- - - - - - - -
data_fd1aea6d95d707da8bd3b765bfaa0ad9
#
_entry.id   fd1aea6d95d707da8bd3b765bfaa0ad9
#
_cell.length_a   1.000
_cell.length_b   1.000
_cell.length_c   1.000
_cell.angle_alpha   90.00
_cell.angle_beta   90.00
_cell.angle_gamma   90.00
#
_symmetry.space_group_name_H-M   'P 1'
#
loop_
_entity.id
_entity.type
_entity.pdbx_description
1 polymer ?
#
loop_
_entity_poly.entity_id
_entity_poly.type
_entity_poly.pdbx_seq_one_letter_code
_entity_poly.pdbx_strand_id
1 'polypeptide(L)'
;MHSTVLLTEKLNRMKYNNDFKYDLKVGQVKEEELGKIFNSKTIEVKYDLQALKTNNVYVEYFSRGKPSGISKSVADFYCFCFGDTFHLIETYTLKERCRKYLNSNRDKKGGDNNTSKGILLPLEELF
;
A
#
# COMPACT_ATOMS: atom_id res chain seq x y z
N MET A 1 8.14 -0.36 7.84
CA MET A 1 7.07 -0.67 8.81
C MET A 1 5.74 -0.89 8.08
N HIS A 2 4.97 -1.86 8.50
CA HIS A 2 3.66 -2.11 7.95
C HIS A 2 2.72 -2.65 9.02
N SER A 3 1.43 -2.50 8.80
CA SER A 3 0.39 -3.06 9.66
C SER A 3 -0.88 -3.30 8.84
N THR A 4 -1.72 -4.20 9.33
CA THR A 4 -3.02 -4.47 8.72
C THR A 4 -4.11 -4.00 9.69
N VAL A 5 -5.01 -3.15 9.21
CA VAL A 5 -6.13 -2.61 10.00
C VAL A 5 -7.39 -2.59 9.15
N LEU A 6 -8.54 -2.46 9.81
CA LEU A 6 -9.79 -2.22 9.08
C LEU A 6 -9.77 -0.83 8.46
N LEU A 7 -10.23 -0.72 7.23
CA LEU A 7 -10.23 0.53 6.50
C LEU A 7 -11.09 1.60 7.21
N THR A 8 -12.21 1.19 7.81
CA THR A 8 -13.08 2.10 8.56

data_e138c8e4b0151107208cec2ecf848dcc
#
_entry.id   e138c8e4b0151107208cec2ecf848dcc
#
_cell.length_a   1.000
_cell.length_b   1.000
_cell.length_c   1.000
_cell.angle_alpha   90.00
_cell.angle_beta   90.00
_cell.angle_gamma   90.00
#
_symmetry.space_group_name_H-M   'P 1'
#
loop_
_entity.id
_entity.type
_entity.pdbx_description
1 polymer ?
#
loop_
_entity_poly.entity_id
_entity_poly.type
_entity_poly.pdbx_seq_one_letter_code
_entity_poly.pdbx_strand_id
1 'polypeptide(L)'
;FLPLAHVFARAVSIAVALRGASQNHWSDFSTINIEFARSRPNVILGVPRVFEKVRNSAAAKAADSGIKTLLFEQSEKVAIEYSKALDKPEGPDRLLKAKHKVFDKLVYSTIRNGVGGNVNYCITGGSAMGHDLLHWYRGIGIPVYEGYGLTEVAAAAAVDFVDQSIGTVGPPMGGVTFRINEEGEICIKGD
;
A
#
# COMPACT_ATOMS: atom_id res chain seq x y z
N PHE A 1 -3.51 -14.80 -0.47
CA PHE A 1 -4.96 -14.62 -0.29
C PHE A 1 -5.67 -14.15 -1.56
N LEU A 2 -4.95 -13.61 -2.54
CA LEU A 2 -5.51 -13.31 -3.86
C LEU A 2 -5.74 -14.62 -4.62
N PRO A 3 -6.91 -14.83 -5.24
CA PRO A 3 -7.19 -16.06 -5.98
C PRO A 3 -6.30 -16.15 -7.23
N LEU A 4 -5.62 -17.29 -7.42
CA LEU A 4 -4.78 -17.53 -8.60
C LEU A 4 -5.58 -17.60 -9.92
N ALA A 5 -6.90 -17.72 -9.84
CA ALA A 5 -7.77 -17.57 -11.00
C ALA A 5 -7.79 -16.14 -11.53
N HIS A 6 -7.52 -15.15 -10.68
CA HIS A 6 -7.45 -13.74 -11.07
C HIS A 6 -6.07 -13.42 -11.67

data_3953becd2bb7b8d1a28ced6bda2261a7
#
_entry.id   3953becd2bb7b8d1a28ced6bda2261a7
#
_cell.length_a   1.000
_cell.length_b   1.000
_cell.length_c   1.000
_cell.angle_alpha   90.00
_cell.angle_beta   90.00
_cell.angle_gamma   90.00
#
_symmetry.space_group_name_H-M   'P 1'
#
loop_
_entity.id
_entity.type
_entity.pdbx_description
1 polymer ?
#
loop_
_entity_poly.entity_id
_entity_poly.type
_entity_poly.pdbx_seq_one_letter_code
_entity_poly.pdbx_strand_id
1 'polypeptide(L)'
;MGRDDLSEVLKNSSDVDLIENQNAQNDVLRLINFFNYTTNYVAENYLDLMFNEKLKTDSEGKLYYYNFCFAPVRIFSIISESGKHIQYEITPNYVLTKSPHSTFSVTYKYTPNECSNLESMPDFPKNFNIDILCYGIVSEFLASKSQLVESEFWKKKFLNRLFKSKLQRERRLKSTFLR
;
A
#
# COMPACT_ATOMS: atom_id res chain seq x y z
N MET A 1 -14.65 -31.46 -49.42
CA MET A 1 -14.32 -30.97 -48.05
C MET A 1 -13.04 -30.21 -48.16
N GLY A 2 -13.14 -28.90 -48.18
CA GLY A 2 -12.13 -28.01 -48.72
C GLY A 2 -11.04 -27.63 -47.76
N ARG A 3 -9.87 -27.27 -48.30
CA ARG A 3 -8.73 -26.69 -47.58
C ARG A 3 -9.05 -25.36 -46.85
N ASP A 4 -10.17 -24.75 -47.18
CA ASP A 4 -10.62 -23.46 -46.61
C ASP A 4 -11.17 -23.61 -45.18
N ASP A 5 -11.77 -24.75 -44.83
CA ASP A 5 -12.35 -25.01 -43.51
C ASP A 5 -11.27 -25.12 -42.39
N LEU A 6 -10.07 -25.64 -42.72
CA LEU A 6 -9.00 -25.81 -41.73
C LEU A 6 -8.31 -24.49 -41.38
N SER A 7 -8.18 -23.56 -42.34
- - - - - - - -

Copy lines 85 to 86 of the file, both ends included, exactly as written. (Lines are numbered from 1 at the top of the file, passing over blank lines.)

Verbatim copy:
CA PHE A 1 -4.96 -14.62 -0.29
C PHE A 1 -5.67 -14.15 -1.56